Today I welcome my friend, historical and contemporary romance author, Lindsay Townsend. Lindsay writes in a variety of eras, from ancient Crete and Egypt, to Roman and medieval Britain and up to the present.
Lindsay found me on the loops when we both had author days on the same day. That was when my first book came out, and I had no idea what I was doing. Lindsay has been very nice to newbie me, and I'm delighted to host her here.
Welcome, Lindsay! (And I love this excerpt.)
Thank you, Linda, for having me on your blog. It’s lovely to be here!
Today I’m talking a bit about the release of my third ‘knight’ book, A Knight’s Enchantment, plus some lost medieval treasures that I would love to find.
Every girl and boy in England knows that King John was forced by his barons to sign the Magna Carta, limiting his powers, and that he lost the crown jewels in the Wash, the wide inlet of the North Sea to the north of East Anglia, while travelling north from Norfolk into Lincolnshire. Apparently John was ill and took a long route, while sending the baggage on a short cut across the estuary of one of the rivers emptying into the Wash. The baggage train, slow and lumbering, was overwhelmed by the tide, and in 2008 two geologists suggested that there might have been a local tsunami, possibly caused in turn by an underwater landslide.
There is a legend that a monk called Brother Simon made off with the jewels, selling them round Europe to add riches to the Templar order. There is also a claim that the wily King John arranged for the jewels to 'disappear'. If he did, he didn't live to benefit from it - a few nights after that unfortunate crossing, he died of his illness. He was buried at Worcester, without any crowns.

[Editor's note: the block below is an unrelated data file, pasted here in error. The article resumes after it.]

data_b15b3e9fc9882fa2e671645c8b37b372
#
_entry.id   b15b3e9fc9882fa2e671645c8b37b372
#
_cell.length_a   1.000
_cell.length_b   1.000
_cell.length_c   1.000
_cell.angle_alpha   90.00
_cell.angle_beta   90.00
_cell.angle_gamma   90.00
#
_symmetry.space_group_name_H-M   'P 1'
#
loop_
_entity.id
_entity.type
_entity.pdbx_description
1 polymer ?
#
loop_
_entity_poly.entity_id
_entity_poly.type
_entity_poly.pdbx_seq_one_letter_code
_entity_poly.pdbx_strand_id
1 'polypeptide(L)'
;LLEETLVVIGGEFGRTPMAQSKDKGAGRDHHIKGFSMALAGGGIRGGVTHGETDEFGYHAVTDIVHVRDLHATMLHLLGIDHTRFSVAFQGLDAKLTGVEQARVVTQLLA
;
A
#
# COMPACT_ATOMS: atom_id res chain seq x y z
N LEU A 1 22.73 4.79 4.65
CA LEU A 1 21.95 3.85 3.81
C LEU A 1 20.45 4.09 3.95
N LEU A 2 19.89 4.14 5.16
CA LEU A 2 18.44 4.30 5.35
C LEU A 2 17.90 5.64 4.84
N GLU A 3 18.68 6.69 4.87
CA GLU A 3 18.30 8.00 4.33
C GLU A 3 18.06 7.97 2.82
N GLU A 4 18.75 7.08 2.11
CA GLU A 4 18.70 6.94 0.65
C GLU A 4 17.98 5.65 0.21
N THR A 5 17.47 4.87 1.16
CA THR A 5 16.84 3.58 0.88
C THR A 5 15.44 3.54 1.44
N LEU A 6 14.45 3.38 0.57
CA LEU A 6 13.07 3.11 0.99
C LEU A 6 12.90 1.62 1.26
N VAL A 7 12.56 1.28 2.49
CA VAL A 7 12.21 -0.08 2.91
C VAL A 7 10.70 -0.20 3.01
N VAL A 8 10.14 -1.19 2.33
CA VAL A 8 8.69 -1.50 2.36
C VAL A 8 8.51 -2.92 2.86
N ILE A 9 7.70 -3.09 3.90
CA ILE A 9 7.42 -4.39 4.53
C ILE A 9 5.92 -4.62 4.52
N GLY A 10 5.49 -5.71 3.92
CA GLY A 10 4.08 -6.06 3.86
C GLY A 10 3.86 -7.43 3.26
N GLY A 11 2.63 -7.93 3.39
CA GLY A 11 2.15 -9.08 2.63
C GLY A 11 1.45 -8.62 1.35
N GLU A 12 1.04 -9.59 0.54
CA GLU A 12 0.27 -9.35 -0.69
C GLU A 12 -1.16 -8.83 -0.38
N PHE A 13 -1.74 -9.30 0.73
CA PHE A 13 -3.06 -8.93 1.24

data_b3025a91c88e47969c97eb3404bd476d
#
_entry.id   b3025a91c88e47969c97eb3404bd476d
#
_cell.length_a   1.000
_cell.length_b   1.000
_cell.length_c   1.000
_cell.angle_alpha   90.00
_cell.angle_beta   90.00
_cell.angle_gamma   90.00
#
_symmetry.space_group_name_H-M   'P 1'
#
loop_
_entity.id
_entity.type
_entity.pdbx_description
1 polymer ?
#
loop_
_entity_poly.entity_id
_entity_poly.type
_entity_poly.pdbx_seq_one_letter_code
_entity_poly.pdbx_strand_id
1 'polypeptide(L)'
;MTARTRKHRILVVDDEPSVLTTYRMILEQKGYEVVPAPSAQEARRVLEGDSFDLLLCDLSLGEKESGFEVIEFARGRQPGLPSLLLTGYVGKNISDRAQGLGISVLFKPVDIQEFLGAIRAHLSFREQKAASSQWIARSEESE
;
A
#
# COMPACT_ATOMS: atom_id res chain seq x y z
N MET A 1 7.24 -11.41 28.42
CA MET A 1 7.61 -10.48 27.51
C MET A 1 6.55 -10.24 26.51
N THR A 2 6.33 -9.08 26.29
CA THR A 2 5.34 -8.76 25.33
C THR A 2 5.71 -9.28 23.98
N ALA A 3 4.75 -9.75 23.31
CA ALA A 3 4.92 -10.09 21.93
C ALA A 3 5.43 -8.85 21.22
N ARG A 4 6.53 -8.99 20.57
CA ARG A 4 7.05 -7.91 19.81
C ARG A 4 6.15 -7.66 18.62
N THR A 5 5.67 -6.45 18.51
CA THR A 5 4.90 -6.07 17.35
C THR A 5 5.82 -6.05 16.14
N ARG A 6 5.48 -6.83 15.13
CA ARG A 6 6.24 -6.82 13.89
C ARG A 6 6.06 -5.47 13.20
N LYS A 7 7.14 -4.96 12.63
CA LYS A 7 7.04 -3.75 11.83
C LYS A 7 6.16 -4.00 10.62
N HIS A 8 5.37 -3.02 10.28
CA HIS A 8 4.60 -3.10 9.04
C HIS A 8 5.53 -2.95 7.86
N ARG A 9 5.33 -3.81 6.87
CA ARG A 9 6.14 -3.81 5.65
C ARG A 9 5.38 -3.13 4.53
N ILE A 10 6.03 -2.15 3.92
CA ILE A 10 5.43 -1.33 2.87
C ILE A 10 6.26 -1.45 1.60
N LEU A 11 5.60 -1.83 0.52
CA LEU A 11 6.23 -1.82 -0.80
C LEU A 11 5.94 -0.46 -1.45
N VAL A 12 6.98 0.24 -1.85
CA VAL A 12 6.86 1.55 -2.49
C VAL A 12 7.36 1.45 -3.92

What would these missing jewels have looked like? Were they even crowns? We know that King John loved collecting jewels and that he owned silver and gold plate. He also had the regalia he'd inherited from the Empress Maud. This regalia is missing from an inventory used by John's son Henry at his coronation as Henry III in 1220, so it would seem they were lost. However Roger de Wendover’s Flores Historiarum (Flowers of History), written around 1230, says that the lost treasure was ‘precious vessels, and all the other things which he cherished with special care’. Ralph of Coggeshall’s Chronicon Anglicanum says it was ‘his chapel with its relics … and diverse household effects’. None of these items sound like crowns or regalia.
There are surviving crowns from later periods, especially from the time of King Richard II. In his reign he ordered that a treasure roll be drawn up, inventorying the crowns and jewels in his household. There are crowns (eleven of them), chaplets, brooches, circlets, small jewels, cups and ewers. The only surviving crown, sent to Bavaria for the marriage of Henry IV's daughter Blanche, is certainly very beautiful. Given the skill of goldsmiths throughout the ages, from Sutton Hoo, the Staffordshire Hoard and onwards, I imagine the jewels John lost were spectacular. If I could somehow dig down over twenty feet of silt (knowing first where to dig!), I would love to rediscover them.
People have always hidden and lost treasure. In my novel, A Knight's Enchantment, - which takes place during the reign of the unfortunate King John - the heroine Joanna discovers a hoard of hidden gold hidden by a Viking adventurer. Here’s the excerpt. Joanna and Hugh have been forced to spend the night together, out of doors in a small cave. This action takes place the following morning:
Hugh tethered and tended Lucifer, roughed a little with Beowulf, cut reeds for bedding, collected firewood and kept a sharp eye on Joanna. She made no move to flee from the cave, which surprised him, and met him at the cave mouth with his armload of reeds, which astonished him.